By Nayera Yasser
Six years ago, establishing a national chain of bookstores was a major business jeopardy. Nonetheless, three musketeers saw a hidden opportunity and decided to change the game forever by establishing one of the biggest bookstore chains in Egypt, ALEF bookstores.
Chairman Omar El-Shenety, the godfather and main sponsor of the entity and its vision, Moustafa El-Shenety, the managing and strategic director, and Ahmed Rahmy, general manager at ALEF Bookstores, began their journey with an essential vision. Today they are celebrating not only their local success but also international expansion.
The revolutionary project just opened its first international branch in London earlier this month. “The three of us dreamt of a global Arab bookstore chain that can help shape a better generation in our region with real access to books and knowledge and also give a better image about our region. But now it is not just the three of us, there are hundreds who share this dream with us whether employees, franchisees, clients or fans,” said Omar El-Shenety.
For years, the three masterminds behind ALEF worked relentlessly to bring their dream to reality. “A study was made three years ago comparing international expansion options. This study concluded that England, Germany, and Saudi Arabia are on top of our expansion choices,” said Rahmy.
The team perceives this branch as a cultural spot that would further empower and spread Arabic literature around the globe. Therefore, they have implemented intensive desktop research and field visits to 10 countries before making up their minds.
According to Rahmy, London appeared as the ideal choice due to its market nature, pool of opportunities, as well as the fact that it harbours one of the largest (concentrated) Arabic communities in Europe.
Moreover, their research confirmed that the capital is empty of competing bookstores that offer similar Arabic titles. “After agreeing on the location, we spent exactly one year and a half in market study, location selection, team selection, operations and logistics,” said Rahmy.
The new branch is set to become an Arab beacon to market and support literature. “Our Arabic section is 35% of the store’s total collection and we also have a wide range of translated books in order to introduce Arab literature to foreigners,” said Rahmy.
The London branch is currently open and has been attracting an increasing number of readers every day. Meanwhile, the chain is still highly active in Egypt as it has been changing the local cultural scene for years.
“We believed that people in Egypt don’t read because they don’t have access to books and we turned out to be right,” said Omar.
The project started with one target; to submerge Egypt with books in order to encourage people to read. For six years the team had one goal only, which is to expand further. “People in Egypt won’t drive miles away to buy books but if they have them at their disposal, they will buy them and in time they can become addicted to reading. Our objective was to build a chain,” said Omar.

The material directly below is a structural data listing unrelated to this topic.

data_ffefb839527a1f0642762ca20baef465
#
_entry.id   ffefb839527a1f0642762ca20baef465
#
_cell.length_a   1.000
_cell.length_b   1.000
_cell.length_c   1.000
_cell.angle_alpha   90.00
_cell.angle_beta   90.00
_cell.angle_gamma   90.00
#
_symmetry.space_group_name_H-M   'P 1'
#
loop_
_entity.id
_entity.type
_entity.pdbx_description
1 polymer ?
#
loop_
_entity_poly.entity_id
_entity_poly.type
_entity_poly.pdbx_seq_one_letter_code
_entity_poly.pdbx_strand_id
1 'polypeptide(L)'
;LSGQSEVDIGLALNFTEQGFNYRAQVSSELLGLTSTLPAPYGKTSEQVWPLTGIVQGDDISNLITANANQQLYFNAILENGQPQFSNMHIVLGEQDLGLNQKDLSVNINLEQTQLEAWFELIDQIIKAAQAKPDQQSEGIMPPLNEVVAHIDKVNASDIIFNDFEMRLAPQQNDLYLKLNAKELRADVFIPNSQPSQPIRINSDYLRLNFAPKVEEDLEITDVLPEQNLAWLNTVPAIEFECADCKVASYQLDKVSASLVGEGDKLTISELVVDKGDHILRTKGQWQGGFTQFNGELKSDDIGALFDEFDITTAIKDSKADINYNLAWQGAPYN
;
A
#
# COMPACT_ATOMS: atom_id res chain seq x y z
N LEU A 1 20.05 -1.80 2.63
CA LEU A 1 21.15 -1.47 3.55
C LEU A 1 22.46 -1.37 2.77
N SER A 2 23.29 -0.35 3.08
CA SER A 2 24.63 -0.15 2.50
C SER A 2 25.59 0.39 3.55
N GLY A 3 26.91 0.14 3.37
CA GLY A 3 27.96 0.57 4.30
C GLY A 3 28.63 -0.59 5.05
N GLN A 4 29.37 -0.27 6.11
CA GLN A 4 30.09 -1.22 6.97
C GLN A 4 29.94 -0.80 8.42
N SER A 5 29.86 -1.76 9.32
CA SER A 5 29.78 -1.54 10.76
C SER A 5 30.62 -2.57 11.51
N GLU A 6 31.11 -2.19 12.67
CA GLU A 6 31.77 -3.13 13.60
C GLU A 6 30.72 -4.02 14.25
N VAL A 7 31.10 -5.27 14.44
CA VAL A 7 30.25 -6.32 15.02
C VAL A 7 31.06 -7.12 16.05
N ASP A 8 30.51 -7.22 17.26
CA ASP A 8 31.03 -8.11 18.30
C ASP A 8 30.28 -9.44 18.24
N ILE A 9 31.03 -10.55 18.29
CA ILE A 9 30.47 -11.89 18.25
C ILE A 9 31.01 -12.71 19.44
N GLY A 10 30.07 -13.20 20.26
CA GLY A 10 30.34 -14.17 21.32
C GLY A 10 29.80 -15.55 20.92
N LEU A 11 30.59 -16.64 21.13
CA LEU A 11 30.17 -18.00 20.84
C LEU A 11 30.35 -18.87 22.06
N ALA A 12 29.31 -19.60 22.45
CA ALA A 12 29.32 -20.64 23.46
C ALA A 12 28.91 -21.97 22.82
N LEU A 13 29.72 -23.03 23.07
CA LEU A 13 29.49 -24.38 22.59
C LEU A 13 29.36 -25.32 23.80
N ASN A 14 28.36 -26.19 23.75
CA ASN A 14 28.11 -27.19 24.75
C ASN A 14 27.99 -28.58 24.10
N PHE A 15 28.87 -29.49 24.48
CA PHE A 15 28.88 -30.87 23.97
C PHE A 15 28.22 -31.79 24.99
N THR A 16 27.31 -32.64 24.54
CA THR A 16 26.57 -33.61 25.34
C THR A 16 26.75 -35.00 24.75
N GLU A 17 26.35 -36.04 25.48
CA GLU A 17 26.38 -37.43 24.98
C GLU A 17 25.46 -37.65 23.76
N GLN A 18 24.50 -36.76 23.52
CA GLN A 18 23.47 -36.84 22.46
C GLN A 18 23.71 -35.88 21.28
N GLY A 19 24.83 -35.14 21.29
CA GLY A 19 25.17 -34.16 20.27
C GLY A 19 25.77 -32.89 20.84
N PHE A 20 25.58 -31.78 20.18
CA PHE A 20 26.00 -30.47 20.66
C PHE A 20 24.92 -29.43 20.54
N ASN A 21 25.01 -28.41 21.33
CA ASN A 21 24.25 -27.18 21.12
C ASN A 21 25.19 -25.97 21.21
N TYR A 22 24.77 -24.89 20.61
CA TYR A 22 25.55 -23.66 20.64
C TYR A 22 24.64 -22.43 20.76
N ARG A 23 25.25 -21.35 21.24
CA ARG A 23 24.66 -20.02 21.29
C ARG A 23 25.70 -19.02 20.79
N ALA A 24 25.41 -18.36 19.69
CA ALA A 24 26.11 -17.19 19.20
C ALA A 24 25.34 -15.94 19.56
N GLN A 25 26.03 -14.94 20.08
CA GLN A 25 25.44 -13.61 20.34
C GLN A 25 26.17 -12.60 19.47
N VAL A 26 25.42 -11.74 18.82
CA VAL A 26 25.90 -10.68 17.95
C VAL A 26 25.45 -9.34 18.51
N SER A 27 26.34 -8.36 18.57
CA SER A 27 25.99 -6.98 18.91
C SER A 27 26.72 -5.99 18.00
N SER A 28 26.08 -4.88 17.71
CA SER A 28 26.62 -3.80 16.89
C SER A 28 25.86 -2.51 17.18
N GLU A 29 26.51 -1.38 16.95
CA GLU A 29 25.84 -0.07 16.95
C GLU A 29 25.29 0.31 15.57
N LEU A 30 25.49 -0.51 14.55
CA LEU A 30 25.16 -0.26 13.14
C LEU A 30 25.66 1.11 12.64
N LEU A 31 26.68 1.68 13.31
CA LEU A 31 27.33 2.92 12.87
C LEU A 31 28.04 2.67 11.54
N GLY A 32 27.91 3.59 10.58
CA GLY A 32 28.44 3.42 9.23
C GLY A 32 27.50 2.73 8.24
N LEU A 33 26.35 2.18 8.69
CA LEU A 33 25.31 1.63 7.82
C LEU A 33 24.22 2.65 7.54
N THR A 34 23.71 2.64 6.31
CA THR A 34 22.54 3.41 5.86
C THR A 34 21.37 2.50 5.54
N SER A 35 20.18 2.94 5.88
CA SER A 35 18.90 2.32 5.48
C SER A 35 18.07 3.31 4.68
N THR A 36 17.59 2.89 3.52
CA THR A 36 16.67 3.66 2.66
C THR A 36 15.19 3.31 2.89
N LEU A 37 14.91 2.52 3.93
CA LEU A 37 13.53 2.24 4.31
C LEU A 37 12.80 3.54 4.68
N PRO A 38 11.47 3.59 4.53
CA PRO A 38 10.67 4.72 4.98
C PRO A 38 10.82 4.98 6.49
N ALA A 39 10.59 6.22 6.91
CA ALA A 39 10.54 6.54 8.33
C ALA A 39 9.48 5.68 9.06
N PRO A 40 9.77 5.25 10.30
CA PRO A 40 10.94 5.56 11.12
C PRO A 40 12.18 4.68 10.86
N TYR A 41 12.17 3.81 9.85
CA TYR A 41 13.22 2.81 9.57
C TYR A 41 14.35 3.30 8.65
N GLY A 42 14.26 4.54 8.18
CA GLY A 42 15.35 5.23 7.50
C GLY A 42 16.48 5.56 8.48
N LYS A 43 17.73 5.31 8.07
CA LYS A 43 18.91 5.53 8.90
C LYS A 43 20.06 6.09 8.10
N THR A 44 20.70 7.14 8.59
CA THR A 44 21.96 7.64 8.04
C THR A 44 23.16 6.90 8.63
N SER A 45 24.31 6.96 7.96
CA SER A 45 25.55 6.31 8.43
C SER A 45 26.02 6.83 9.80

With 30 branches around the country and 20 points of sale in gas stations, the team did not only succeed in building an empire, but they have also proved their theory. ALEF, along with few other bookstores, have increased local readership tremendously; reviving a habit that was close to extinction.
According to Rahmy, current levels of readership are certainly promising, especially after the 25 January Revolution.
“We assumed that the main barrier for not having high readership percentages in Egypt was the supply. Demand has always been solid and proven many times when price/availability barriers were removed,” Rahmy added. “Our assumption was correct and once ALEF made books available in many places and untapped locations such as governorates, readership went far as we can see now.”
ALEF’s initiatives did not only take books out of their conventional borders; it has also reinterpreted reading as a habit. The team worked on a few national campaigns such as “Knowledge Taxi” and “Egypt Reads”, which aimed to position reading as the antidote to any routine, as well as a habit of the entire nation.
However, the project’s most successful attempt was turning physical stores into cultural centres and hubs with events all year round, to actually convince local youth to regard bookstores as interesting destinations that offer teaching workshops, book signing events that host Arab and international authors, as well as storytelling gatherings for children.
When studying ALEF’s sales rates since its inception, it is safe to say that, over the last three years, the numbers have tripled.
“We are still in the ‘Trend’ phase, soon the ‘Habit’ phase should start,” Rahmy explained. “In the current phase people imitate each other without looking for their real and original interests. For example, fiction has been dominating sales for the past two-three years, especially horror fiction. Nonetheless, we can see change and replacement of this trend nowadays as spiritual readings, not religious, and Sufism is occupying bestselling lists.”